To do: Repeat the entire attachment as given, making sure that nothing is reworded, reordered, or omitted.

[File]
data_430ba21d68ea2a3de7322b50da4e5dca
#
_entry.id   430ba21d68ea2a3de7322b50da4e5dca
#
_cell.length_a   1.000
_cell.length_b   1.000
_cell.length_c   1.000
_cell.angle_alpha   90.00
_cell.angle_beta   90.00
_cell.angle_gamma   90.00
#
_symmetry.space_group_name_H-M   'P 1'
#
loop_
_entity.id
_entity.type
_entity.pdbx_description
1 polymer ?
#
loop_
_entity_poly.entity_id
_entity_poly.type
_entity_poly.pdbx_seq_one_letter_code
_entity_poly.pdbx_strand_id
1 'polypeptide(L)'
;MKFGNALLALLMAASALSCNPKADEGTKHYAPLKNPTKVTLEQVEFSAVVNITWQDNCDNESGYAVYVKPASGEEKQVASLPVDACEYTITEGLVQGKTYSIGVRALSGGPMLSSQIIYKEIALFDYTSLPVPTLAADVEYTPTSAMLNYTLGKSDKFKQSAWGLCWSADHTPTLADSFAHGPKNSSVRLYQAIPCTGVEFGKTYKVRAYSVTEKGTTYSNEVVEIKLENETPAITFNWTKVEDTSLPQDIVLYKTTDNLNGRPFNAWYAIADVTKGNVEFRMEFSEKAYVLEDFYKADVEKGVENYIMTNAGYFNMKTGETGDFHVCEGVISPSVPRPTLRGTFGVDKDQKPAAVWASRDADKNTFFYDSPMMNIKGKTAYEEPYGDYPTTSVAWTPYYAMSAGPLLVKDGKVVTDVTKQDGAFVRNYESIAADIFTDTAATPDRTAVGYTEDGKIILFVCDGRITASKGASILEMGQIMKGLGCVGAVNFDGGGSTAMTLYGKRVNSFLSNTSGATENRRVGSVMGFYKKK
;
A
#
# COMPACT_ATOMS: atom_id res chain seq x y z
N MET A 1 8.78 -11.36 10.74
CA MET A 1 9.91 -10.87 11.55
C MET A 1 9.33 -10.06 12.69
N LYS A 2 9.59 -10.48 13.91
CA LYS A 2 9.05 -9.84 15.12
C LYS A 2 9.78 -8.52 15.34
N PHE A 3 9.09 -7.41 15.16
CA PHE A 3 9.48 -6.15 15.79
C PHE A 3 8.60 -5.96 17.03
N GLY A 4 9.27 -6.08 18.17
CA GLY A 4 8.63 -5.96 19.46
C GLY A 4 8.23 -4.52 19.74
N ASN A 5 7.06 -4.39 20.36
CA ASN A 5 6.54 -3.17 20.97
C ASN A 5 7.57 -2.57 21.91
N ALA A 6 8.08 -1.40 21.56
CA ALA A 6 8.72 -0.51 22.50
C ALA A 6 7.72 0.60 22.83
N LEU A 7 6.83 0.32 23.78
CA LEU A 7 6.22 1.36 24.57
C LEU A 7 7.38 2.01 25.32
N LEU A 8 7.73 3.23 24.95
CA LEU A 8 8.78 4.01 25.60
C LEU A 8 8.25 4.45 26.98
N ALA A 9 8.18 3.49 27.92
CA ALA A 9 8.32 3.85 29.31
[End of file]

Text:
data_430ba21d68ea2a3de7322b50da4e5dca
#
_entry.id   430ba21d68ea2a3de7322b50da4e5dca
#
_cell.length_a   1.000
_cell.length_b   1.000
_cell.length_c   1.000
_cell.angle_alpha   90.00
_cell.angle_beta   90.00
_cell.angle_gamma   90.00
#
_symmetry.space_group_name_H-M   'P 1'
#
loop_
_entity.id
_entity.type
_entity.pdbx_description
1 polymer ?
#
loop_
_entity_poly.entity_id
_entity_poly.type
_entity_poly.pdbx_seq_one_letter_code
_entity_poly.pdbx_strand_id
1 'polypeptide(L)'
;MKFGNALLALLMAASALSCNPKADEGTKHYAPLKNPTKVTLEQVEFSAVVNITWQDNCDNESGYAVYVKPASGEEKQVASLPVDACEYTITEGLVQGKTYSIGVRALSGGPMLSSQIIYKEIALFDYTSLPVPTLAADVEYTPTSAMLNYTLGKSDKFKQSAWGLCWSADHTPTLADSFAHGPKNSSVRLYQAIPCTGVEFGKTYKVRAYSVTEKGTTYSNEVVEIKLENETPAITFNWTKVEDTSLPQDIVLYKTTDNLNGRPFNAWYAIADVTKGNVEFRMEFSEKAYVLEDFYKADVEKGVENYIMTNAGYFNMKTGETGDFHVCEGVISPSVPRPTLRGTFGVDKDQKPAAVWASRDADKNTFFYDSPMMNIKGKTAYEEPYGDYPTTSVAWTPYYAMSAGPLLVKDGKVVTDVTKQDGAFVRNYESIAADIFTDTAATPDRTAVGYTEDGKIILFVCDGRITASKGASILEMGQIMKGLGCVGAVNFDGGGSTAMTLYGKRVNSFLSNTSGATENRRVGSVMGFYKKK
;
A
#
# COMPACT_ATOMS: atom_id res chain seq x y z
N MET A 1 8.78 -11.36 10.74
CA MET A 1 9.91 -10.87 11.55
C MET A 1 9.33 -10.06 12.69
N LYS A 2 9.59 -10.48 13.91
CA LYS A 2 9.05 -9.84 15.12
C LYS A 2 9.78 -8.52 15.34
N PHE A 3 9.09 -7.41 15.16
CA PHE A 3 9.48 -6.15 15.79
C PHE A 3 8.60 -5.96 17.03
N GLY A 4 9.27 -6.08 18.17
CA GLY A 4 8.63 -5.96 19.46
C GLY A 4 8.23 -4.52 19.74
N ASN A 5 7.06 -4.39 20.36
CA ASN A 5 6.54 -3.17 20.97
C ASN A 5 7.57 -2.57 21.91
N ALA A 6 8.08 -1.40 21.56
CA ALA A 6 8.72 -0.51 22.50
C ALA A 6 7.72 0.60 22.83
N LEU A 7 6.83 0.32 23.78
CA LEU A 7 6.22 1.36 24.57
C LEU A 7 7.38 2.01 25.32
N LEU A 8 7.73 3.23 24.95
CA LEU A 8 8.78 4.01 25.60
C LEU A 8 8.25 4.45 26.98
N ALA A 9 8.18 3.49 27.92
CA ALA A 9 8.32 3.85 29.31